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MANILA - Amid allegations of impropriety involving one of President Benigno Aquino III's closest advisers, businessmen on Tuesday said the government still has a long way to go in ridding itself of corruption.
"On this DILG faux pas, a lot of work needs to be done. I think this government that has been put in place for two years has given a clear message of integrity. Aquino started with this message six months before election," Hubert d' Aboville, former president of the European Chamber of Commerce of the Philippines, said during the briefing for the 2nd Integrity Initiative.
"And I believe he was elected because of his message, Walang kurap, walang mahirap. The road is going to be bumpy, it's going to be long and it's going to be painful," d' Aboville said.
On Monday, the Philippine National Police said the anomalous procurement of P408 million worth of assault rifles did not push through. A failure of bidding was declared on August 31 for the procurement of 1,500 units of M4 assault rifles worth P178 million.
The botched bidding comes in the wake of the death of Department of Interior and Local Government Secretary Jesse Robredo, who was investigating such shenanigans in the PNP that according to some media reports involved Undersecretary Rico Puno, who on Tuesday resigned.
Despite such incidents, the ECCP and the Makati Business Club said the Philippines is reaping the fruits of improved governance and increased awareness on the need to foster a culture of integrity in the country. They said this is especially true when the Philippines obtained a credit ratings hike, making it one notch below investment grade.
ECCP and MBC are implementing the Integrity Initiative, a private sector-led campaign that promotes common ethical standards among various sectors of society.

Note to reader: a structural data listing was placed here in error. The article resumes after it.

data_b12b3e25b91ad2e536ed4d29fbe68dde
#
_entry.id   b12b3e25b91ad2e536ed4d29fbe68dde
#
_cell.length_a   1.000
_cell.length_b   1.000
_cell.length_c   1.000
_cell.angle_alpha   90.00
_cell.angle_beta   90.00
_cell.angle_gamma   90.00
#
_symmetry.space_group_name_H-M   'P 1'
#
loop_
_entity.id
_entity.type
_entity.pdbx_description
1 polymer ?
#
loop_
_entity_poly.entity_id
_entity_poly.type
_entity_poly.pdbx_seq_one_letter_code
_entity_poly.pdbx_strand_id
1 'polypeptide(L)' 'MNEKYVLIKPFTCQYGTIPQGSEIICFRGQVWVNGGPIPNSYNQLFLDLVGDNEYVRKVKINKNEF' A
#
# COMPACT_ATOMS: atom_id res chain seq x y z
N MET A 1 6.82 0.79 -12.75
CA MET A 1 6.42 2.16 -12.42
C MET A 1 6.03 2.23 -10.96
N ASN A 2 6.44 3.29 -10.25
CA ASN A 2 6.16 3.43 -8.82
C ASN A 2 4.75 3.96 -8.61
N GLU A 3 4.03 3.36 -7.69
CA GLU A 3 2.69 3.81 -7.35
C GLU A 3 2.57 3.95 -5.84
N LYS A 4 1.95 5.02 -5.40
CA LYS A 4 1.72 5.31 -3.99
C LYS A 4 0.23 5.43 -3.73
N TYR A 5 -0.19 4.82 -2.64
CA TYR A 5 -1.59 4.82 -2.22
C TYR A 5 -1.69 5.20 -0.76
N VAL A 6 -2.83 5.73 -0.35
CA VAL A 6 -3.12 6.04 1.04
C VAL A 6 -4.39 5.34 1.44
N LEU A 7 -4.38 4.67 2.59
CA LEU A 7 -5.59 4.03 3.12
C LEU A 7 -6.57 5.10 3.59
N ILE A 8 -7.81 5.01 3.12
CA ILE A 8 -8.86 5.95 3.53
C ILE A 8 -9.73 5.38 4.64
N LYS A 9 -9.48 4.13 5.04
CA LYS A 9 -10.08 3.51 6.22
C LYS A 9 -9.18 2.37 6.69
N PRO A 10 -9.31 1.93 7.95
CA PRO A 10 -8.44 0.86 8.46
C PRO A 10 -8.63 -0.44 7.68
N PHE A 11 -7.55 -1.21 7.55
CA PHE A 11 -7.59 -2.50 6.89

"As of today we have 1,500 companies that have signed our integrity pledge. We have 32 top officials that are members of the government that have signed but signing is one step but it is not enough," d'Aboville said.
He said people should not expect that in 24 months "everybody" in the Philippines will be on board this integrity initiative dubbed as "Matuwid na Daan."
"But we are certainly in the right way," d' Aboville said.
This will be highlighted in the second Integrity Summit on September 18, where newly appointed Chief Justice Maria Lourdes Sereno will discuss the judicial reforms the Supreme Court will undertake during her 18-year watch.
According to the World Economic Forum's Global Competitiveness Report 2012-2013, the Philippines ranked lowest in Asean in terms of having an efficient and independent judicial system.
"As members of the business sector and civil society, and as part of the nationwide Integrity Initiative, we view this as a major threat to the growth of private enterprise and the global competitiveness of the country," the Judicial Reform Initiative said in a statement.
Composed of the ECCP, MBC, Financial Executives Institute of the Philippines, Management Association of the Philippines, Institute of Corporate Directors, Philippine Association of Law Schools, and other organizations, the JRI said it is "strictly" enforcing the practice of legal dealings with the courts among its ranks.
The JRI will also tie up with law schools to emphasize legal ethics in their curriculum, assisting ordinary citizens in their legal rights and seeking redress from unjust treatment.
D'Aboville said the Integrity Initiative is crafting a roadmap for the campaign and one of the plans is to have the certification for ethical business of companies, to be implemented by 2014.
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